Market Basket vs. local stores

By Michael Rocha, Contributing Writer

Walking through the auto-mated sliding doors, I witnessed a massive stampede of shoppers, scurrying through the aisles-joining. massive lines and paying low prices. Too low

While the opening of Market Basket in Fall River on October 7th was hit with shoppers, the same can’t be said with local businesses from around the area.

At smaller local supermarkets like Lees in Westport and Clements in Portsmouth, Rhode Island, “the focus has to be on differentiating ourselves by investing in the community and making sure we keep the local feel,” said John David Squires, Produce Manager of Lees Market in Westport.

The prices and deals at Market Basket were cheaper than Lees. For example, an Arizona Green Tea gallon was priced at $2.50, while local counterparts had them for a dollar more. Barilla Pasta at 50 cents more, etc… It was no wonder why this place welcomed so many people; these prices were just a bargain.

Kevin Griffen, of wrote “Efficiency is also the name of the game in the company’s buying processes. The company buys in large bulks, knowing the low prices will keep shelves in need of restocking.”

But although local businesses may lose on price, they can use other strategies to win back customers.

Lees and Clements are small and give out a local feel with their array of décor reflecting their respective towns. For example, the cafe at Clements had portraits of the Sakonnet Bridge and the Aquidneck Island skyline stretching across the area. Going through all 16 aisles at Lees, each aisle sign had its own landmark of the area, like Horseneck Beach, Westport Harbor, Gooseberry Island.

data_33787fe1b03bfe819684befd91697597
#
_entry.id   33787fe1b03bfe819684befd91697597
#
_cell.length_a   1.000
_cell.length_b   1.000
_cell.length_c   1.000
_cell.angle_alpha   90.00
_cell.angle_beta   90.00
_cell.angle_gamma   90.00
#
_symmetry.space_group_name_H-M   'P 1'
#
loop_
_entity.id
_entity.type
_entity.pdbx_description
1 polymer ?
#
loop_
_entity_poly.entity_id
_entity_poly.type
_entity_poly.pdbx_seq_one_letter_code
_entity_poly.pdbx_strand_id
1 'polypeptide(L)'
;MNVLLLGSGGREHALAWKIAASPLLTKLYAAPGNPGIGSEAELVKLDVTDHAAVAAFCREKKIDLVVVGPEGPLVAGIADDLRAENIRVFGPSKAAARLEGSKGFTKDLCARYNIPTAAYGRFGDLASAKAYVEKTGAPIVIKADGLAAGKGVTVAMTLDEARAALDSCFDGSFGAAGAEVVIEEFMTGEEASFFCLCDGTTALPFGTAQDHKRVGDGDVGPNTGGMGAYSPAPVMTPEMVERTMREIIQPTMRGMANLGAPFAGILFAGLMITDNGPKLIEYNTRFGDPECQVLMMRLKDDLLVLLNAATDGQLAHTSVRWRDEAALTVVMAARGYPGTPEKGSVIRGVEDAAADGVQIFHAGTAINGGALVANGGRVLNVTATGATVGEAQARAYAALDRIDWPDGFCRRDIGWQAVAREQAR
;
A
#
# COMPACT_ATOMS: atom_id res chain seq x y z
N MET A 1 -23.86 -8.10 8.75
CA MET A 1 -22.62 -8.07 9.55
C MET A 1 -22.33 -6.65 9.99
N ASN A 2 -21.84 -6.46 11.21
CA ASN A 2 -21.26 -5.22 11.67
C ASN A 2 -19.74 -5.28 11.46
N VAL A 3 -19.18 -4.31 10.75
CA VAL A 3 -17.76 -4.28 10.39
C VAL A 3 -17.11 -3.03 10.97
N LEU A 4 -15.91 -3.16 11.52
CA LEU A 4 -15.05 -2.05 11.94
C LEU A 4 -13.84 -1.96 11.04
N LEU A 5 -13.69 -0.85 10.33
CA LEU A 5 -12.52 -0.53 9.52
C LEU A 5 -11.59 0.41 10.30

In the produce department of Lees, there were portraits of local farmers. All the farmers that are pictured contribute their fruits and vegetables to the store, including Little Compton’s Walkers Roadside Stand, Wishing Stone Farm, and many more.

Market Basket has no similiar community ties. Although their prices may win over some consumers, others still appreciate that sense of community of Lees and Clements. Lees really brings out that belonging as a Westport landmark, meaning that it’s a one-of-a-kind store and belongs to the town.

“The customers are happy knowing that the local church and Boy Scouts Club have all received help from their neighborhood grocery store,” said John David Squires. “It can also help innovate the store (by) helping understand what the local community needs.”

But the Market Baskets of the world still pose a challenge for the little local guys.

“When a company the caliber of Market Basket opens a store near you it isn’t something you can take lightly,” said Charlie Anthony, Department Manager of Clements Market in Portsmouth, Rhode Island. “The impact they can have in terms of sales and perception of your store with pricing can leave a lasting impact in the consumer’s mind.”

So larger chain stores may have the appeal of low-prices and great deals, local stores like Lees and Clements are betting customers to return thanks to their local ties to the community.


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